Another assessment issue of considerable importance that has not received sufficient attention, at least insofar as elder abuse is concerned, is the categorization of elder mistreatment along lines of cognitive impairment. Although the same behavior of physical abuse might be manifest against two individuals, one demented and the other nondemented, by the same class of perpetrator, the optimal method of assessing these two events may vary widely. Research to date has not thoroughly considered cognitive status as the major parameter determining relevance of assessment methodology. Rather, as mentioned above, assessment of elder mistreatment has been divided into abuse versus assault studies according to perpetrator identity. This is problematic in that researchers attempting to document the extent and rate of elder abuse (irrespective of cognitive status) have adopted methodologies that are better suited for one class or the other of older adults. That is, methods 1, agency record review, and 2, sentinel reports, may be effective in assessing abuse against cognitively impaired elders, whereas they will not be very effective in assessing abuse against nonimpaired elders, who may actually avoid these individuals and agencies. Similarly, method 5, anonymous older adult assessment, is probably preferred when cognitive status is intact but is precluded in instances of dementia. Method 4, caretaker assessment, walks the line between these two, in that its effectiveness is not determined by an elder’s cognitive status and may therefore be an appropriate stopgap or supplemental technique (see Pillemer and Finkelhor, 1988). However, this method is less statistically sensitive than respondent interviews (i.e., when cognitive status is intact) and probably should not be relied on exclusively.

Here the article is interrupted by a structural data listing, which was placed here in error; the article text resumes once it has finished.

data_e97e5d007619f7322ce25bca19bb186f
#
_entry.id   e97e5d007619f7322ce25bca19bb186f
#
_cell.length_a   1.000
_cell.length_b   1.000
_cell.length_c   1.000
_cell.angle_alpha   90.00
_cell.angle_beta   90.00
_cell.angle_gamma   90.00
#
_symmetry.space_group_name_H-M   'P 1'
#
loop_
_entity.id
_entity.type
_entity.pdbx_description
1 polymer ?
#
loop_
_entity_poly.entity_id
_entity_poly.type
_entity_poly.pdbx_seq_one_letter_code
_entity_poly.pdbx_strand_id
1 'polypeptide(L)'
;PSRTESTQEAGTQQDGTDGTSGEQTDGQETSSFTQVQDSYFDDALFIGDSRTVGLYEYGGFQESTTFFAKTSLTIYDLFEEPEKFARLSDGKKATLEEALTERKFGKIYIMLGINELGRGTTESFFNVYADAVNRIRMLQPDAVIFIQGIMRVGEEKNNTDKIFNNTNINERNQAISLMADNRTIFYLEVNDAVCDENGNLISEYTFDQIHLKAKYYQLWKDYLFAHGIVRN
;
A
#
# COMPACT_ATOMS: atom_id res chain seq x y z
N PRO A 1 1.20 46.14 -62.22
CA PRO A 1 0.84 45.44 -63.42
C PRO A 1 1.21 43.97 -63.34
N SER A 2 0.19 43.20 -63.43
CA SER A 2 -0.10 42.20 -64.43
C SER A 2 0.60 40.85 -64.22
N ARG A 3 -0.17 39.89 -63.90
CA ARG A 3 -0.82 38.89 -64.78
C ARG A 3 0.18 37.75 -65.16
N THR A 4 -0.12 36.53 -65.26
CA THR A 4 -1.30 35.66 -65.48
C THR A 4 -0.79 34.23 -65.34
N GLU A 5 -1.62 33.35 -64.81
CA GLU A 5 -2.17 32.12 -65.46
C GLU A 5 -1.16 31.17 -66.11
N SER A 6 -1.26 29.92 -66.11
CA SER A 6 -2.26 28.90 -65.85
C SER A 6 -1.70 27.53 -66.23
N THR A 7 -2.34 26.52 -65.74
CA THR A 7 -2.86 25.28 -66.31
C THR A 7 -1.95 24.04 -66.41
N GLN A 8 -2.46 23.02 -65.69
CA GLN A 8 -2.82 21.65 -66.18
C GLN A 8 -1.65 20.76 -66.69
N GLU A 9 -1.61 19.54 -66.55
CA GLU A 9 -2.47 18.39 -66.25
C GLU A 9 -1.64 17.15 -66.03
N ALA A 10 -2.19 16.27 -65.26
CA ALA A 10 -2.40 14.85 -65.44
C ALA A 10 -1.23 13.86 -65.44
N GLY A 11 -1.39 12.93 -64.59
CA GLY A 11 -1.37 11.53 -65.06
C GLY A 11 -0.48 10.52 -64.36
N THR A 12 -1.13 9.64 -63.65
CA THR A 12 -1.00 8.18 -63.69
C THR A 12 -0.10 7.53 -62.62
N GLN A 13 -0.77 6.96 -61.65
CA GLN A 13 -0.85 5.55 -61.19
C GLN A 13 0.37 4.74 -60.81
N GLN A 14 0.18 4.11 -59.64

A distinction based on the mistreated elder’s cognitive status is conceptually, as well as methodologically, important in that the social context of abuse or assault of nondemented older adults by family members appears to more closely resemble domestic violence, whereas the social context of abuse of cognitively impaired older adults appears to be more akin to child abuse. This is particularly the case when one considers the nature of the relationship between violence perpetrators and recipients (Finkelhor and Pillemer, 1988; Utech and Garrett, 1992;Whittaker, 1996). Thus, violence between two individuals of equal or near-equal societal status, and of equal or near-equal cognitive development, describes both domestic violence and abuse of noncognitively impaired elders (Finkelhor and Pillemer, 1988). By contrast, violence between individuals of varied social status and dependency resulting from differences in cognitive functioning or independence (due to either dementia or lack of development) describes both child abuse and abuse of cognitively impaired elders.1


Additional justification for this conceptual distinction is provided by empirical, sociopolitical, and legal sources. For example, epidemiological data demonstrate that most

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